Sometimes you win, sometimes you lose, sometimes it rains.

A day ago I managed to build a completely useless system on my Inspiron with Crux, and I was so sure that the problem lie in my kernel configuration that I actually have a bruise in the center of my forehead from smacking it against the LCD repeatedly.

But of course the only good reason to smack your forehead against the LCD is because it feels good when you stop. In the end it wasn’t my kernel configuration at all; it was probably something wacky in the way I had built X.

I should explain better. I carved my kernel down to two toothpicks and a wad of chewing gum, and while it was booting wonderfully to the console login, anything graphically oriented locked up tighter than a bank on Sunday — and refused to unlock for anything.

The standard CTRL+ALT+BACKSPACE did nothing. I got the hash background, and I got the pointer, but the mouse didn’t work, the keyboard didn’t work and the fans jacked up to full speed with no sign of quitting. The magic sysreq keys weren’t working, and invariably when I powered off the machine, I had a few disk inconsistencies that needed reboots to fix. It was worse than installing Windows … which takes what? eight reboots these days? I don’t know any more.

I had nothing to go on with the logs, so I could only blame my spartan kernels. So I rebuilt them repeatedly, under the sure assumption that I had left out an option that somehow caused these bizarre lockups.

But nothing seemed to do the trick. So as a troubleshooting measure I built one that had all the default options in place (make defconfig), changed only enough to mount the drives and filesystems. And those locked up too.

So I scratched my head once more, and decided to pin this down once and for all. I reinstalled (which is not a big deal in Crux), then installed the old X packages off the CD and built my kernel over-sparse again.

And this time, it worked fine. Mouse response, keyboard working and all is good.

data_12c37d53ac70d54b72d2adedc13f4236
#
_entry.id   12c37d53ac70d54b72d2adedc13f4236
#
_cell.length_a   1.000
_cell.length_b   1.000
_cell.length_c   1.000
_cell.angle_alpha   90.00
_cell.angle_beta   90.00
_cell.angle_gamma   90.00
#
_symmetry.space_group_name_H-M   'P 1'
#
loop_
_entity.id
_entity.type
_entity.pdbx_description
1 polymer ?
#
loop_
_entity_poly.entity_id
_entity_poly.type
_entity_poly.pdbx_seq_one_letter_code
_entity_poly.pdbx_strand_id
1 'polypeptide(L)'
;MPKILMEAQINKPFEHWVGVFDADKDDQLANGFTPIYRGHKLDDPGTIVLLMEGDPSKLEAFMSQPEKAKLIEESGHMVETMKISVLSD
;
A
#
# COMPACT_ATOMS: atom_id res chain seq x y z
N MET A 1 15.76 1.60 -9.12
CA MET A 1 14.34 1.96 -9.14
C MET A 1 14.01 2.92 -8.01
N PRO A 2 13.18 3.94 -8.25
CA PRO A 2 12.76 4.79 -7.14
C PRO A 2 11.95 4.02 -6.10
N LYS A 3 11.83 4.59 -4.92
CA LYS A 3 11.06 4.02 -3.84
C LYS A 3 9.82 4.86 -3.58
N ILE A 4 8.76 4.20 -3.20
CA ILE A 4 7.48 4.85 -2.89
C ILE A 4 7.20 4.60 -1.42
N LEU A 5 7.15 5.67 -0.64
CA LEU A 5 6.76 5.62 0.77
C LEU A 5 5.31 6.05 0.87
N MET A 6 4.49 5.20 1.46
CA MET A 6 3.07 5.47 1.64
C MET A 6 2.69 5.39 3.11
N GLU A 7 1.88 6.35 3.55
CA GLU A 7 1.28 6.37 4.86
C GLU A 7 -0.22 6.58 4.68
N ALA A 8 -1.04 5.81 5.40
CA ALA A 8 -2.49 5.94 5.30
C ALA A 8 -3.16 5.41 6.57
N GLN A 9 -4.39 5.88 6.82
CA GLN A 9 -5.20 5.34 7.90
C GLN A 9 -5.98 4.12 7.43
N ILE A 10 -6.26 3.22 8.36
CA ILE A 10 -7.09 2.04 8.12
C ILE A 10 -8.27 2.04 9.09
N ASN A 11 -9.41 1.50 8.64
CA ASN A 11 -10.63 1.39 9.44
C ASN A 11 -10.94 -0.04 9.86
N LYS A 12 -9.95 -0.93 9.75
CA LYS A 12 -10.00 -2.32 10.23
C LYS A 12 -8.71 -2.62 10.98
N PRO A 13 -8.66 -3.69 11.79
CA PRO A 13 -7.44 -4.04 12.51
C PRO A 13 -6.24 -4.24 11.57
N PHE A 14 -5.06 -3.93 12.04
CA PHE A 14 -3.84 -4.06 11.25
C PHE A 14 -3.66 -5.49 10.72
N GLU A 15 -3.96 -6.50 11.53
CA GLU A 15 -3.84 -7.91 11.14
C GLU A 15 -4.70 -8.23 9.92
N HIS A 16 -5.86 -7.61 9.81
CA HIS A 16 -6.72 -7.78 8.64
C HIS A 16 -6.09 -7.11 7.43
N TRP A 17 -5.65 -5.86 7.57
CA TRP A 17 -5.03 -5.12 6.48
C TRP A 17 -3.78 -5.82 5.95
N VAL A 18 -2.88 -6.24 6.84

So what’s the deal? I don’t know for sure, and I probably never will. I’m updating the system I’ve built and it’s possible it won’t work either once all the fresh versions are in place, but I suspect something went pear-shaped when I compiled X on the first system.

That seems to be the case sometimes when I compile my own stuff. I can do it once and it crashes; try it again without changing anything at all, and everybody is sunshine and roses. Why? Beats me.

But it does mean that I try things twice before I cry foul. A program that doesn’t compile or spews forth errors — aside from dependency problems — gets a second try here. Because sometimes you win, sometimes you lose, and sometimes it rains.

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4 thoughts on “Sometimes you win, sometimes you lose, sometimes it rains.

  1. voltaic

    I agree. In my three or so years of running Crux I never encountered an issue like that. I find that especially with sparse GNU/Linux based operating systems (Crux, Arch, etc) the “computers aren’t random” mantra is very true. In fact I have gotten so used to this that I don’t really consider rebooting the system anymore unless I want to use a different kernel. If there is an error somewhere, I know it will keep happening no matter how many times I reboot or try again. As a result, when I encounter something strange my immediate reaction is to ask: “what did I mess up this time?”

    This is great though! I don’t feel like I’m dealing with a black box when I use a simple and sparse operating system: It does what I ask it to do, and no more.

    Now, if you compare this to Windows (or even Ubuntu I might argue)… things are much less predictable.

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